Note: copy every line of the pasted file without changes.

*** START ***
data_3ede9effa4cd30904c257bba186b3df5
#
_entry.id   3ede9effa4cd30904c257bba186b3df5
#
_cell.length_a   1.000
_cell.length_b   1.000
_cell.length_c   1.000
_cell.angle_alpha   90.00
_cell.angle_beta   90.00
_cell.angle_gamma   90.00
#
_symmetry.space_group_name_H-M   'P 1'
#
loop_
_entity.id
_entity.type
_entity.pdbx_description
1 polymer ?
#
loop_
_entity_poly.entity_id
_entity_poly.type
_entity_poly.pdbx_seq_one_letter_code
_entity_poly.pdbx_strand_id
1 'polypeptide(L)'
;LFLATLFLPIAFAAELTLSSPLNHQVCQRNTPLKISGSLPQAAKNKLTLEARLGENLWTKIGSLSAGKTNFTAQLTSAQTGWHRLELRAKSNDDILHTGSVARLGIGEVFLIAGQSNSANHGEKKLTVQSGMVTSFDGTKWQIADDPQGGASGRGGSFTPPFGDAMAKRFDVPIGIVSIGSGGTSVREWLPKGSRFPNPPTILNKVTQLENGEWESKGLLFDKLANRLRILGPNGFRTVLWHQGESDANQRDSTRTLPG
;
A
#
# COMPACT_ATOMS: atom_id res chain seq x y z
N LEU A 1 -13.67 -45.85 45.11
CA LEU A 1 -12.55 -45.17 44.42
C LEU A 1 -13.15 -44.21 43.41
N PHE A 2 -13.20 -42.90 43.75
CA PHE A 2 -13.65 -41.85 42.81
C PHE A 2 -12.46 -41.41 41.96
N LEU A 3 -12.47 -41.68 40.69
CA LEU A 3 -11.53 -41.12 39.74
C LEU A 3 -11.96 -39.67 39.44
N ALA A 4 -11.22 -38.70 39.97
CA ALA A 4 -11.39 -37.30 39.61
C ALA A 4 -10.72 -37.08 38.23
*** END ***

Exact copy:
data_3ede9effa4cd30904c257bba186b3df5
#
_entry.id   3ede9effa4cd30904c257bba186b3df5
#
_cell.length_a   1.000
_cell.length_b   1.000
_cell.length_c   1.000
_cell.angle_alpha   90.00
_cell.angle_beta   90.00
_cell.angle_gamma   90.00
#
_symmetry.space_group_name_H-M   'P 1'
#
loop_
_entity.id
_entity.type
_entity.pdbx_description
1 polymer ?
#
loop_
_entity_poly.entity_id
_entity_poly.type
_entity_poly.pdbx_seq_one_letter_code
_entity_poly.pdbx_strand_id
1 'polypeptide(L)'
;LFLATLFLPIAFAAELTLSSPLNHQVCQRNTPLKISGSLPQAAKNKLTLEARLGENLWTKIGSLSAGKTNFTAQLTSAQTGWHRLELRAKSNDDILHTGSVARLGIGEVFLIAGQSNSANHGEKKLTVQSGMVTSFDGTKWQIADDPQGGASGRGGSFTPPFGDAMAKRFDVPIGIVSIGSGGTSVREWLPKGSRFPNPPTILNKVTQLENGEWESKGLLFDKLANRLRILGPNGFRTVLWHQGESDANQRDSTRTLPG
;
A
#
# COMPACT_ATOMS: atom_id res chain seq x y z
N LEU A 1 -13.67 -45.85 45.11
CA LEU A 1 -12.55 -45.17 44.42
C LEU A 1 -13.15 -44.21 43.41
N PHE A 2 -13.20 -42.90 43.75
CA PHE A 2 -13.65 -41.85 42.81
C PHE A 2 -12.46 -41.41 41.96
N LEU A 3 -12.47 -41.68 40.69
CA LEU A 3 -11.53 -41.12 39.74
C LEU A 3 -11.96 -39.67 39.44
N ALA A 4 -11.22 -38.70 39.97
CA ALA A 4 -11.39 -37.30 39.61
C ALA A 4 -10.72 -37.08 38.23